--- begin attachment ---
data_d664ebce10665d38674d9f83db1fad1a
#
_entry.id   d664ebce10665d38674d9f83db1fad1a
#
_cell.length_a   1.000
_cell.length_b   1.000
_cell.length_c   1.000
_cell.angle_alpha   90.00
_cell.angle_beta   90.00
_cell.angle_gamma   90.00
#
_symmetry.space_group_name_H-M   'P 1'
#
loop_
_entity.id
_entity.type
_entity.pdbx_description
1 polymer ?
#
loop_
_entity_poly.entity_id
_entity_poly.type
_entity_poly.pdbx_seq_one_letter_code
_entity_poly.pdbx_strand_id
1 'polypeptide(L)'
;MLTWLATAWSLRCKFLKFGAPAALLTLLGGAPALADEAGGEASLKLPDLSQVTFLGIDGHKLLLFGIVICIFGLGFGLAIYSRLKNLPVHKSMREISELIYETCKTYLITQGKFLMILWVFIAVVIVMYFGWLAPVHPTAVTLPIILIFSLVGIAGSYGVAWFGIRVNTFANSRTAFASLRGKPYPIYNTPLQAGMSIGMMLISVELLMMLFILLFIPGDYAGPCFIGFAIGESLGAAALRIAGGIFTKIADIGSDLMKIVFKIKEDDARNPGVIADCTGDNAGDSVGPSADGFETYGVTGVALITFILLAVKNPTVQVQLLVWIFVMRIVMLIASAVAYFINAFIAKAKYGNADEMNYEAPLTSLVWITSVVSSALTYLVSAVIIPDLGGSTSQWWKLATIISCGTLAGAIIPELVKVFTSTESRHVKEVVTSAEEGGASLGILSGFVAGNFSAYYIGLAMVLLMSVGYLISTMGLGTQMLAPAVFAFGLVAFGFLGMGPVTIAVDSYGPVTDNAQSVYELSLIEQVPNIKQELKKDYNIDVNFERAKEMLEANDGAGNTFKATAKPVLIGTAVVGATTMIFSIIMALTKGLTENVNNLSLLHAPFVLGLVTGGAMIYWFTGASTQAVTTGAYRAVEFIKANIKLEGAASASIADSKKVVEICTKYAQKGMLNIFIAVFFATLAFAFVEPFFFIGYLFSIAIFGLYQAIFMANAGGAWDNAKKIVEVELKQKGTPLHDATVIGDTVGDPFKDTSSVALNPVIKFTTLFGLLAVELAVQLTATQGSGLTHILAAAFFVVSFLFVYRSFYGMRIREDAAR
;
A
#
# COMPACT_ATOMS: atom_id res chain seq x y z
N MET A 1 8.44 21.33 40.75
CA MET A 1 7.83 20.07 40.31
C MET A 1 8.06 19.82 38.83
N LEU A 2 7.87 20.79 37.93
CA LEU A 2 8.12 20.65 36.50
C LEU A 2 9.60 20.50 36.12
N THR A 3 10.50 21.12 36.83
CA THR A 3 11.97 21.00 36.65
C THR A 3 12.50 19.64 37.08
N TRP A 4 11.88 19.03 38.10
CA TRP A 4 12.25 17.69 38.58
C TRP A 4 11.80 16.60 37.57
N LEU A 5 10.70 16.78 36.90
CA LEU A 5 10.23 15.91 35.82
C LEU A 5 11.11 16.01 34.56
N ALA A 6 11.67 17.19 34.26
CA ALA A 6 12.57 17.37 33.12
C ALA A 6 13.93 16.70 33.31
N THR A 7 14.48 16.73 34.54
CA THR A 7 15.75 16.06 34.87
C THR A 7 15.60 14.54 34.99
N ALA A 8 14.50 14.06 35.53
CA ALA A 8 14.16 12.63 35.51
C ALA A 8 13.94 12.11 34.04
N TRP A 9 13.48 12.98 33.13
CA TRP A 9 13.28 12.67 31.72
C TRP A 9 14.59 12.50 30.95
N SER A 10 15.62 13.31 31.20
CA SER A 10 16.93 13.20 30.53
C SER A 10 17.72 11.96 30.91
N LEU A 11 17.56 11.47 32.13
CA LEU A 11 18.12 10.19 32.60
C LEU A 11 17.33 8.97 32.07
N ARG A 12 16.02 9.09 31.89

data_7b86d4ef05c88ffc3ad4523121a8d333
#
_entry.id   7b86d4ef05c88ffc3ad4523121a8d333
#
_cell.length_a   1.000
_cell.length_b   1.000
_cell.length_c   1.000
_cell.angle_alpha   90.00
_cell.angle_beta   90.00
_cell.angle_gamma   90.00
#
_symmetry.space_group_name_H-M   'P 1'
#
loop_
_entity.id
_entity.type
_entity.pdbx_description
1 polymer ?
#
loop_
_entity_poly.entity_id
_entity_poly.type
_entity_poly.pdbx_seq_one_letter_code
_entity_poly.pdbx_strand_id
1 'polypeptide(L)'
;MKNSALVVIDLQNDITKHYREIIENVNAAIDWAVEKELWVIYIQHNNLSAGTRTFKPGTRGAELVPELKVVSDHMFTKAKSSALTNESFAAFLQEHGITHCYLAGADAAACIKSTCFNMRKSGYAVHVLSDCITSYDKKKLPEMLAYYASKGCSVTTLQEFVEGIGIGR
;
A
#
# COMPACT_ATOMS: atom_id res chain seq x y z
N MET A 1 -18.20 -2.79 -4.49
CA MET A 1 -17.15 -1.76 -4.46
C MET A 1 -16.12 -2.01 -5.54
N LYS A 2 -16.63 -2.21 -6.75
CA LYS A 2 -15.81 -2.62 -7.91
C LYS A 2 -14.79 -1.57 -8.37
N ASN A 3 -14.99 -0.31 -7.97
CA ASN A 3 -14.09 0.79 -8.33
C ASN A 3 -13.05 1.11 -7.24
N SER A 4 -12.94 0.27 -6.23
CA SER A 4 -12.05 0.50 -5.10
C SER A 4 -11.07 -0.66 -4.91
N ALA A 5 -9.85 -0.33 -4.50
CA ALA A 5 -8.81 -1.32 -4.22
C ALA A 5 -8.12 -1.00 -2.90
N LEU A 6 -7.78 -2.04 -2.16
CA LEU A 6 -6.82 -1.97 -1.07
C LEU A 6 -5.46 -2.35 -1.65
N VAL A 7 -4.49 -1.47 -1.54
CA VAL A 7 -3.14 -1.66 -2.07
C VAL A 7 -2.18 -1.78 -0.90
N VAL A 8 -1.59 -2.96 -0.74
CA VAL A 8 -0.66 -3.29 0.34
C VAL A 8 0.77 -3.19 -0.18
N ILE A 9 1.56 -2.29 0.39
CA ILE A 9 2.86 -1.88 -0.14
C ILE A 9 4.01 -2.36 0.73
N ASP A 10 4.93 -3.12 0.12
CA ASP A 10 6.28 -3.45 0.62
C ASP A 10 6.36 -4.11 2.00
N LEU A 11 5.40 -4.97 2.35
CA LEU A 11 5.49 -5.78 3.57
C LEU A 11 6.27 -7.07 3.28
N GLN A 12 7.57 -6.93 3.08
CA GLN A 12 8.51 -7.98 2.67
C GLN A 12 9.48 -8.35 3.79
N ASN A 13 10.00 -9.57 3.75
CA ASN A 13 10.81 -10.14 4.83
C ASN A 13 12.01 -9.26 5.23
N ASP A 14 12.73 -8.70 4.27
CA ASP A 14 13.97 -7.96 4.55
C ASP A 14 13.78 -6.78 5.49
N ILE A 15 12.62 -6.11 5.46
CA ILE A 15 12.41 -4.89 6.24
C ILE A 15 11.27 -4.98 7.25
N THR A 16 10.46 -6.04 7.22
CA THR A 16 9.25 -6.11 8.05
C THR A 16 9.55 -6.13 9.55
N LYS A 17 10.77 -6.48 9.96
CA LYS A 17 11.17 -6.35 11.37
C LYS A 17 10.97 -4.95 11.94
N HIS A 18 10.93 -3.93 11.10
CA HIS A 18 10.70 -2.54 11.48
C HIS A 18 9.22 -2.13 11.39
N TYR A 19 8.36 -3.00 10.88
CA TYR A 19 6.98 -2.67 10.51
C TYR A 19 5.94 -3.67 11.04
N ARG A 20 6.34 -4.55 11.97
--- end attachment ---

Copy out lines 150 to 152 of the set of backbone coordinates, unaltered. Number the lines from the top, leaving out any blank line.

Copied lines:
CA TYR A 19 6.98 -2.67 10.51
C TYR A 19 5.94 -3.67 11.04
N ARG A 20 6.34 -4.55 11.97